The [Georgian] experts were asked the following questions: "Do you or do you not support the military operation of the Georgian government 'Clean Fields' in South Ossetia?", "Do you or do you not support the military operation of the Russian army in Georgia 'Compulsion to Peace?'" and "Do you or do you not support the decision by the Russian Federation to recognize the independence of South Ossetia and Abkhazia?"
CSAMR "SOCIUM" received the following responses:
Responses to the question: "Do you or do you not support the military operation of the Georgian government 'Clean Fields' in South Ossetia?"
19 respondents support - 56%
5 do not support - 15%
10 no answer - 29%
Responses to the question: "Do you or do you not support the military operation of the Russian army in Georgia 'Compulsion to Peace?'"
4 respondents support - 12%
23 do not support - 68%
7 no answer - 20%
Responses to the question: "Do you or do you not support the decision by the Russian Federation to recognize the independence of South Ossetia and Abkhazia?"
2 respondents support - 6%
26 do not support - 77%
6 no answer - 17%
Comments from the respondents:
-Russia clearly overstepped its bounds
-Georgia has been broken into pieces by the West and Russia
-Georgia has fallen victim to the Russian-American standoff
-Yes, Georgia truly aspires to NATO membership so that this organization might defend Georgia's sovereignty, and what can Russia do to stop it?
-Russia, unlike many other countries, had enormous leverage on reintegration in Georgia. But for some reason, investments came in from Turkey and America, and not from Russia.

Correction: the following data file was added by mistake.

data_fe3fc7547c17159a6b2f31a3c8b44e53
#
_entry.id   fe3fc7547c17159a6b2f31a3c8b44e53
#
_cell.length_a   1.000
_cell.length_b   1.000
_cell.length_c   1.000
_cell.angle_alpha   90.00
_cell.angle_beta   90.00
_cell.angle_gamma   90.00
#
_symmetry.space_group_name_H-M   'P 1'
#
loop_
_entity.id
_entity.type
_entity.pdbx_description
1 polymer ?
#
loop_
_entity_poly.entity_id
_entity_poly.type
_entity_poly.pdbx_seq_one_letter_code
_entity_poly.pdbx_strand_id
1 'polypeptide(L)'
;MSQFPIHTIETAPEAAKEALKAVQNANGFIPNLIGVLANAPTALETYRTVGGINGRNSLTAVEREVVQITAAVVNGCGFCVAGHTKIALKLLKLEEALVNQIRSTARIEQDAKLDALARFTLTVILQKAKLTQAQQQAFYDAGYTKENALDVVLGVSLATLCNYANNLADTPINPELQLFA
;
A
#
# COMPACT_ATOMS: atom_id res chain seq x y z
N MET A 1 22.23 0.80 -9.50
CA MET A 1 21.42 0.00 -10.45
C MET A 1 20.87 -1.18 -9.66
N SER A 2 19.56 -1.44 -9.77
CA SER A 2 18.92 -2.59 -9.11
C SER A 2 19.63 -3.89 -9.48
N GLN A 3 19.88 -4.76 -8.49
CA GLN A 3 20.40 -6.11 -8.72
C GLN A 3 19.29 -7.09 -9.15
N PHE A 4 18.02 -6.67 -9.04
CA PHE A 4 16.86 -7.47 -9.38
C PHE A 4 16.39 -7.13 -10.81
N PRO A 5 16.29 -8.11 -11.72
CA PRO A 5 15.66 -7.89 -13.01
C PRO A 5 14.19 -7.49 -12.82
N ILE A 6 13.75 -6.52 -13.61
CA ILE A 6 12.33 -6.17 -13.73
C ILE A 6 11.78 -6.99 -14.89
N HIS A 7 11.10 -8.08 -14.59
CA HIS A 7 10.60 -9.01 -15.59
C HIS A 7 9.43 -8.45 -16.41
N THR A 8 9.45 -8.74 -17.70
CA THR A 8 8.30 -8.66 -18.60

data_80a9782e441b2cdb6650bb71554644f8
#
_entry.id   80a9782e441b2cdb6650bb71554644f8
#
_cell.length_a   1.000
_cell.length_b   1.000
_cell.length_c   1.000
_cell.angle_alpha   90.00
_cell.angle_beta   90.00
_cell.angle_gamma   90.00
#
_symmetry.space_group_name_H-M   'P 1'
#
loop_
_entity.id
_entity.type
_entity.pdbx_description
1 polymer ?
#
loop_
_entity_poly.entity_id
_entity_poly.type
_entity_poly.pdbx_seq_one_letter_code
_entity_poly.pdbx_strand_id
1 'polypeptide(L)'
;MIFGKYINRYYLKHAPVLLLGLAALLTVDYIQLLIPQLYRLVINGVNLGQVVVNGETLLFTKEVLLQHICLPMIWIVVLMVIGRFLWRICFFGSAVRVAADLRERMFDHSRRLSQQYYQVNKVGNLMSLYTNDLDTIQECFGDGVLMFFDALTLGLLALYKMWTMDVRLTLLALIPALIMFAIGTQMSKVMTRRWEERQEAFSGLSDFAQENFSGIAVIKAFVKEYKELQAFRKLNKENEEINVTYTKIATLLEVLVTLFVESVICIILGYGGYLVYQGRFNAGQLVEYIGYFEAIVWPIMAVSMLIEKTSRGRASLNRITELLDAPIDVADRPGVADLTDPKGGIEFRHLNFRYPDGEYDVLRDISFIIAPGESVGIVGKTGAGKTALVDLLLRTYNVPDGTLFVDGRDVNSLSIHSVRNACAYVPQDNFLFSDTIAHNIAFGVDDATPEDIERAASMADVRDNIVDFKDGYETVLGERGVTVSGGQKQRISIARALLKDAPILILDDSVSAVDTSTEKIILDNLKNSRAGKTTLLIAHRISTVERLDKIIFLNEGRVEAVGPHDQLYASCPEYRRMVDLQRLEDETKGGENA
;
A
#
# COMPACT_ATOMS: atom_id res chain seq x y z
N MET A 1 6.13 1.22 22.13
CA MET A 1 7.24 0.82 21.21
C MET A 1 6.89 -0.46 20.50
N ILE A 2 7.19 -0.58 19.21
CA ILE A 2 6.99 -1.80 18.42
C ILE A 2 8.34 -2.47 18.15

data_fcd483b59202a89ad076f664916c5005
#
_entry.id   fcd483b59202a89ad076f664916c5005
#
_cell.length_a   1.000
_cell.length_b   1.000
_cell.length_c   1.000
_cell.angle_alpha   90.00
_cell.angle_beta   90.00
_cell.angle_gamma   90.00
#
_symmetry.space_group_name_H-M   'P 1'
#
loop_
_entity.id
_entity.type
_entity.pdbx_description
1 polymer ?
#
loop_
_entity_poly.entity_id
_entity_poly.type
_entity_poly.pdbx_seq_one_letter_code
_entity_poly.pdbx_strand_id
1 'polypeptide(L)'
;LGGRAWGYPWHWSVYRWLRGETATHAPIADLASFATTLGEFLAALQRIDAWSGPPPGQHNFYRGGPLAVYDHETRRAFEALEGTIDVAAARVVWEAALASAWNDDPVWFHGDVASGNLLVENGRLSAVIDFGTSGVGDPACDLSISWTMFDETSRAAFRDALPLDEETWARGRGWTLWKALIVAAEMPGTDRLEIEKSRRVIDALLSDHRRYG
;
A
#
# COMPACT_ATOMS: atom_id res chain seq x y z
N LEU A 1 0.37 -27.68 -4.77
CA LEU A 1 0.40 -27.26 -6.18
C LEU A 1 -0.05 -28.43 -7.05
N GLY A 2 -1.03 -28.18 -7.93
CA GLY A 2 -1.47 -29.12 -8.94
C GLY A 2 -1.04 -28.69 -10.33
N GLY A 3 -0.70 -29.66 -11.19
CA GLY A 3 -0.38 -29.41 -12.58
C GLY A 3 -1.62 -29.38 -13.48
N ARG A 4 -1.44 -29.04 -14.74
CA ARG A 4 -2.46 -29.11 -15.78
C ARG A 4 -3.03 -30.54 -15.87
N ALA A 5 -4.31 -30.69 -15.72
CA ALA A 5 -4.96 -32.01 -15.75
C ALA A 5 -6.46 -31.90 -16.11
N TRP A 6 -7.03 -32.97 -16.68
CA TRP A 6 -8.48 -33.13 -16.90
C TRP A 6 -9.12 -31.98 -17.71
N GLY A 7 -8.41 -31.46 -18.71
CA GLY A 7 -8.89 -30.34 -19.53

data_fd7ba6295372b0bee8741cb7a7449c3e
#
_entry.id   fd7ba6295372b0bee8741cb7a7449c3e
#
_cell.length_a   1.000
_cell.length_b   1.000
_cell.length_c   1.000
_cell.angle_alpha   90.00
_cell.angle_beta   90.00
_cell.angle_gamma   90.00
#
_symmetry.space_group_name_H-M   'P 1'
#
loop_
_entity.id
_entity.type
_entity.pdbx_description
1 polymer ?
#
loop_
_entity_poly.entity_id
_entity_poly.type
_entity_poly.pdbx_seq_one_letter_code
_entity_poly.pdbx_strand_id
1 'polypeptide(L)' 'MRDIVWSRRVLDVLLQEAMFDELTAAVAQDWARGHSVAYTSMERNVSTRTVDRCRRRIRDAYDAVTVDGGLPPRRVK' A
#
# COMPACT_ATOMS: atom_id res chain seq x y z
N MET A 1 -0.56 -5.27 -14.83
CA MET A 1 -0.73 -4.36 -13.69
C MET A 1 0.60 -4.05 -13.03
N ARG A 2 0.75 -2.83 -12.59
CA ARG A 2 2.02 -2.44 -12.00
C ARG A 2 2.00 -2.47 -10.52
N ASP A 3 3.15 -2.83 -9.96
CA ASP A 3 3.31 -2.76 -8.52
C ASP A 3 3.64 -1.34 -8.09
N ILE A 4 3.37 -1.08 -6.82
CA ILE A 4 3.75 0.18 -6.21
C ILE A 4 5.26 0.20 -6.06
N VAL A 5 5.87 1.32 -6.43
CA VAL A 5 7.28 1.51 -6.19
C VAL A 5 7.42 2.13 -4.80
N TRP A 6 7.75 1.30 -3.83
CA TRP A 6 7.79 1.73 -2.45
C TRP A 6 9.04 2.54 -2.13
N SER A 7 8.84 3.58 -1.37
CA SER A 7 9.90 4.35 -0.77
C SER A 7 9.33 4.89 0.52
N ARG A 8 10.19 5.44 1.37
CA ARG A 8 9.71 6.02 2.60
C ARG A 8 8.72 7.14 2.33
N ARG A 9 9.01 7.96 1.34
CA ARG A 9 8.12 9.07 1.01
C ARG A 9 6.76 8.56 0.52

-In Georgia, many of us waited for a reasonable decision from Russia, even in the conditions of extremely confused policy from Saakashvili.
-Georgia does not bear enmity towards the Russian people, but there are a few crude politicians among the ruling elite, first and foremost those who do not understand the situation in the Caucasus.
-Georgia will never come to terms with the annexation of South Ossetia and Abkhazia. This is Georgian soil.
-The conflict between Georgia and Russia can only be decided by our Patriarch; politicians can't do anything.
-Instead of an Orthodox Russia helping an Orthodox Georgia to improve economically, to draw more closely culturally, Russia turns to aggression. We don't take delight in America, but no one will protect us any longer. And we ourselves are in no condition to do it.
-We need Stalin to reconcile the people.
-Russia more than anyone is guilty of the breakup of the Soviet Union, where there were no such large-scale inter-ethnic conflicts. The same Russia is trying to extinguish the fires in the fragments of the late great country like a "bear in a china shop." [a play on words--Medvedev means "son of a bear"]
-Russia could have bought Georgia's economy by means of investments. But this was done by Turkey, America, just not the Russians. But the Russians sent us armies.
-It's clear that the interests of America, NATO, and Russia crossed--and Georgia was held hostage.
-The Georgian leadership handed over its people to the Americans. And it should bear full responsibility for the breakup of Georgia.